Date of Award
Master of Science
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The need for early detection of Alzheimer’s disease has been well established in previous literature. As technology has spread across all professional fields, computerized screening instruments for the early detection of Alzheimer’s disease have begun to draw attention. Research has noted that computerized screeners of dementia should be implemented in primary care physician offices, as the majority of elderly persons see their PCP more frequently than other health professionals. Specifically, self-administered computerized screening instruments that have acceptable psychometric sturdiness are needed for these offices. GrayMatters is a self-administered computerized screening measure that has previously been shown to have acceptable reliability and validity. The aim of this study was to reevaluate the concurrent validity of GrayMatters. Reevaluation was needed in order to compare GrayMatters to the Wechsler Memory Scale-IV, rather than the Wechsler Memory Scale-III as previous research had done, and due to population changes over time. In order to evaluate the concurrent validity of GrayMatters, archival data from 149 female participants and 102 male participants was gathered from the Texas Neuropsychology Clinic. Data sets included participants GrayMatters scores, Wechsler Memory Scale-IV scores, Mini-Mental Status Examination scores, Trailmaking A and B scores, Boston Verbal Fluency Test scores, as well as the participant’s age, gender, race, and level of education. GrayMatters scores were compared to scores from the WMS-IV, MMSE, Trailmaking A and B, and Boston Verbal Fluency Test in order to examine concurrent validity. Results indicate that GrayMatters scores were compatible with scores from all previously mentioned measures. These findings are important because they indicate that GrayMatters can be used as a screening instrument of Alzheimer’s disease that can be used to measure cognitive impairment and guide decisions regarding patient care.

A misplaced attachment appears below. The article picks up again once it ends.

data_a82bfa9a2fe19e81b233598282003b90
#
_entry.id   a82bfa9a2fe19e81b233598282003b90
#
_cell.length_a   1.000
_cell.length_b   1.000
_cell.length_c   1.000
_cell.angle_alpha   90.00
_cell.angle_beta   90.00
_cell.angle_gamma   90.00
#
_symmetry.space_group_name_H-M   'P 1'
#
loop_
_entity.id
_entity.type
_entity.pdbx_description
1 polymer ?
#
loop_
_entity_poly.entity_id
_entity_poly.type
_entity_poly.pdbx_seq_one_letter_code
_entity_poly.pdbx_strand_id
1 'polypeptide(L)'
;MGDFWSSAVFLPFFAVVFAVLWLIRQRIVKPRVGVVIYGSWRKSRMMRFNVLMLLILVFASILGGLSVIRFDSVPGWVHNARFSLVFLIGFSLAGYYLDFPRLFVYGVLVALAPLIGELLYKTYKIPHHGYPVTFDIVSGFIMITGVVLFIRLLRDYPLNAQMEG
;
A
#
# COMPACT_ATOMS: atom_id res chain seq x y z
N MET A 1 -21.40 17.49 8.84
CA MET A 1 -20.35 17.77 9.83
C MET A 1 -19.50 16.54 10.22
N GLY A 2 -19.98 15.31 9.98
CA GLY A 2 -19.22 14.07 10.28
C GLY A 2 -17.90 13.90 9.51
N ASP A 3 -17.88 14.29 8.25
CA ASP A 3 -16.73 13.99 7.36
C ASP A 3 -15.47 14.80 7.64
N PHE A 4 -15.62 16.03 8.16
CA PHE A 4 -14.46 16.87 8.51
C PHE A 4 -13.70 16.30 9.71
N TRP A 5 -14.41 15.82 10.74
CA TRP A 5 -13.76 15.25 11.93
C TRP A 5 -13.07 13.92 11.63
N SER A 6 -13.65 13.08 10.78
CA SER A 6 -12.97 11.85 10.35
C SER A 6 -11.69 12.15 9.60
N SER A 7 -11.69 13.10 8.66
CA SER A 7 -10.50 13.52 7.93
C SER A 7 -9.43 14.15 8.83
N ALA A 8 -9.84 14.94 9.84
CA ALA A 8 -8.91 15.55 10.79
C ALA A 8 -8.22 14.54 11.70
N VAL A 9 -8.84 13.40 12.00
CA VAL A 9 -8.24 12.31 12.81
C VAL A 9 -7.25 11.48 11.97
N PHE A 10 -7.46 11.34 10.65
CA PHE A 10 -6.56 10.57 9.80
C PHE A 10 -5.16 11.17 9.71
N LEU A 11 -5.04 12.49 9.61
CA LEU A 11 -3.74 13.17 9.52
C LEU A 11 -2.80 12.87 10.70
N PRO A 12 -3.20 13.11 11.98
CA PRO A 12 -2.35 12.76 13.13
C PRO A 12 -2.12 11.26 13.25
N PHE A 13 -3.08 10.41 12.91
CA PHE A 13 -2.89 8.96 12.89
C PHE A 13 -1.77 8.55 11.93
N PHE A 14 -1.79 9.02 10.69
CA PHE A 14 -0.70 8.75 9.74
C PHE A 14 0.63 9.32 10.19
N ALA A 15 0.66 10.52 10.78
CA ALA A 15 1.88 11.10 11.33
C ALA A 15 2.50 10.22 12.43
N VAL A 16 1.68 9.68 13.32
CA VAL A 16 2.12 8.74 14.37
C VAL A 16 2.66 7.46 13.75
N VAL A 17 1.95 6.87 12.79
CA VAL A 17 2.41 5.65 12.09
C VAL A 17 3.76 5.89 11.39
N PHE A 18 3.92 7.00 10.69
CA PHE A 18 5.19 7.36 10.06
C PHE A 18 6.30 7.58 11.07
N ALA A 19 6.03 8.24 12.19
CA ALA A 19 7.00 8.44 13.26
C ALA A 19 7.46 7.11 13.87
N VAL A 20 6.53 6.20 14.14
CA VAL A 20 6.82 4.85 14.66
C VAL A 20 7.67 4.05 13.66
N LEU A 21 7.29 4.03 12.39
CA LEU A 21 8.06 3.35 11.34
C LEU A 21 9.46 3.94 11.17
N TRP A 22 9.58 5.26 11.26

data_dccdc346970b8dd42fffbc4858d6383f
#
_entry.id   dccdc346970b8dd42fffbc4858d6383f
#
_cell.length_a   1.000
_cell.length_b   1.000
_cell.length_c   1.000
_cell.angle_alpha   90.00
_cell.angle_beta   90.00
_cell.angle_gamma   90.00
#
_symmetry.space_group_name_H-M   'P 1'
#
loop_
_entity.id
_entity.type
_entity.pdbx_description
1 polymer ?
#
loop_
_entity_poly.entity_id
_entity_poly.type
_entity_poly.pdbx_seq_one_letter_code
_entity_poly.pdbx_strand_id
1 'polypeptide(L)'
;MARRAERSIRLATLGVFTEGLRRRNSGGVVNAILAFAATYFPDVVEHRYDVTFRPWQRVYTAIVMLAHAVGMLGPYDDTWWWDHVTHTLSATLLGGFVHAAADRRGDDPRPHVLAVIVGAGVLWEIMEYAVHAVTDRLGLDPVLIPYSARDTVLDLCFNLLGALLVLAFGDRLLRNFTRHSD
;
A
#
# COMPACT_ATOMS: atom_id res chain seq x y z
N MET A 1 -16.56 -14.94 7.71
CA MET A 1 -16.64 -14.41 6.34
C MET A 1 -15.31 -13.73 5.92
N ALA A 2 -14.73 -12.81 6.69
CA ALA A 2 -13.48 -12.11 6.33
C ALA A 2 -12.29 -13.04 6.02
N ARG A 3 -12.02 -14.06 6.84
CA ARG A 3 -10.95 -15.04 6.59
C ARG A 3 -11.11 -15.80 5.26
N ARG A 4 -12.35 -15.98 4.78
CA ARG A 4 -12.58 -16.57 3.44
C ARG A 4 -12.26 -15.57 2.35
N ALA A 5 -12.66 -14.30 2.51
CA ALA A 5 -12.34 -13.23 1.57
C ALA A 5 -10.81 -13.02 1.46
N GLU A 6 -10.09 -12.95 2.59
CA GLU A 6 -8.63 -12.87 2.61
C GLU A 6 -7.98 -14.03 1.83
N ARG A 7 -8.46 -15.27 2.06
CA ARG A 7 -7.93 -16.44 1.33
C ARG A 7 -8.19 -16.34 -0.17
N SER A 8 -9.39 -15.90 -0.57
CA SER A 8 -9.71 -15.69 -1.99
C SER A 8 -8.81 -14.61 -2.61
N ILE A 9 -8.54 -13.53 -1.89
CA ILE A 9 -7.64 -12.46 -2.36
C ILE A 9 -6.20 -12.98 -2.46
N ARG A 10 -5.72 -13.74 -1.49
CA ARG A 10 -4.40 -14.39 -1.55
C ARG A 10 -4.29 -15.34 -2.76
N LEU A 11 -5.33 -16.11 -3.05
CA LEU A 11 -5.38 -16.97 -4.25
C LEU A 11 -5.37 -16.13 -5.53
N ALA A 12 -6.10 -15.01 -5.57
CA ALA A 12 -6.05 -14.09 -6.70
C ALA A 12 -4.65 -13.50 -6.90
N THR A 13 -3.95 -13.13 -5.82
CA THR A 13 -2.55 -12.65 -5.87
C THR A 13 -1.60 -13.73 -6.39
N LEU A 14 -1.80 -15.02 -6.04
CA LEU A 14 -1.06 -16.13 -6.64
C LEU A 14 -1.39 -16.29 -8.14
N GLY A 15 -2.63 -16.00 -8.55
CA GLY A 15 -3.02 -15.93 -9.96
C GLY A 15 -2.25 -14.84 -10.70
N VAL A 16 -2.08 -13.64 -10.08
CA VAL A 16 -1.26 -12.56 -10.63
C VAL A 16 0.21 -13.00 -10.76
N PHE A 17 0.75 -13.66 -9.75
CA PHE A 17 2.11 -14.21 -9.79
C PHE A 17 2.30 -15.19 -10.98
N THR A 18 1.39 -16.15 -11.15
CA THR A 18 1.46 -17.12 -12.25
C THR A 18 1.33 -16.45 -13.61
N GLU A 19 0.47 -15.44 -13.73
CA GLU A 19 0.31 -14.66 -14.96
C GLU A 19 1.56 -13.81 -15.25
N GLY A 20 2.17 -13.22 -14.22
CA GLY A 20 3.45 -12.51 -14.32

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Hicks, Emily C., "Validity of GrayMatters: A Self-Administered Computerized Assessment of Alzheimer's Disease" (2019). Digital Commons @ ACU, Electronic Theses and Dissertations. Paper 144.